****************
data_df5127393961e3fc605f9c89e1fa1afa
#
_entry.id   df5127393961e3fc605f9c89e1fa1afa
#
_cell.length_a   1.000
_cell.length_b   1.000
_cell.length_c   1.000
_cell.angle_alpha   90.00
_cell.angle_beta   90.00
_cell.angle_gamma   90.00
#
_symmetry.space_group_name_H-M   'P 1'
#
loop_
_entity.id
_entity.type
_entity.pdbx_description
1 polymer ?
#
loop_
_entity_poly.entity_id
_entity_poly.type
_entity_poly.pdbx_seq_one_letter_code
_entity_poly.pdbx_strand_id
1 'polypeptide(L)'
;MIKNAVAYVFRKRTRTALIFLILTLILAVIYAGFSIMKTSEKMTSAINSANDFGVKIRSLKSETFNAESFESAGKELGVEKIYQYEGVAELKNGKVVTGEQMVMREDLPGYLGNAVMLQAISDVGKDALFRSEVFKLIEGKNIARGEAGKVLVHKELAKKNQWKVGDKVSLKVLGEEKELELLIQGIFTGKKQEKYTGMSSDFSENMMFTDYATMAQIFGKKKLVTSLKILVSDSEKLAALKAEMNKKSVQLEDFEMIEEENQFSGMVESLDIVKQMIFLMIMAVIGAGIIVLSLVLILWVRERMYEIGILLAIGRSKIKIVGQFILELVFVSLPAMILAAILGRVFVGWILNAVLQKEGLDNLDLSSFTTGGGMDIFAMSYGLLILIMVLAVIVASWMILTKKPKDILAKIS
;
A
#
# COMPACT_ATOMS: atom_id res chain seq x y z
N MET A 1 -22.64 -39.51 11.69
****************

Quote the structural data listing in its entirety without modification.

data_df5127393961e3fc605f9c89e1fa1afa
#
_entry.id   df5127393961e3fc605f9c89e1fa1afa
#
_cell.length_a   1.000
_cell.length_b   1.000
_cell.length_c   1.000
_cell.angle_alpha   90.00
_cell.angle_beta   90.00
_cell.angle_gamma   90.00
#
_symmetry.space_group_name_H-M   'P 1'
#
loop_
_entity.id
_entity.type
_entity.pdbx_description
1 polymer ?
#
loop_
_entity_poly.entity_id
_entity_poly.type
_entity_poly.pdbx_seq_one_letter_code
_entity_poly.pdbx_strand_id
1 'polypeptide(L)'
;MIKNAVAYVFRKRTRTALIFLILTLILAVIYAGFSIMKTSEKMTSAINSANDFGVKIRSLKSETFNAESFESAGKELGVEKIYQYEGVAELKNGKVVTGEQMVMREDLPGYLGNAVMLQAISDVGKDALFRSEVFKLIEGKNIARGEAGKVLVHKELAKKNQWKVGDKVSLKVLGEEKELELLIQGIFTGKKQEKYTGMSSDFSENMMFTDYATMAQIFGKKKLVTSLKILVSDSEKLAALKAEMNKKSVQLEDFEMIEEENQFSGMVESLDIVKQMIFLMIMAVIGAGIIVLSLVLILWVRERMYEIGILLAIGRSKIKIVGQFILELVFVSLPAMILAAILGRVFVGWILNAVLQKEGLDNLDLSSFTTGGGMDIFAMSYGLLILIMVLAVIVASWMILTKKPKDILAKIS
;
A
#
# COMPACT_ATOMS: atom_id res chain seq x y z
N MET A 1 -22.64 -39.51 11.69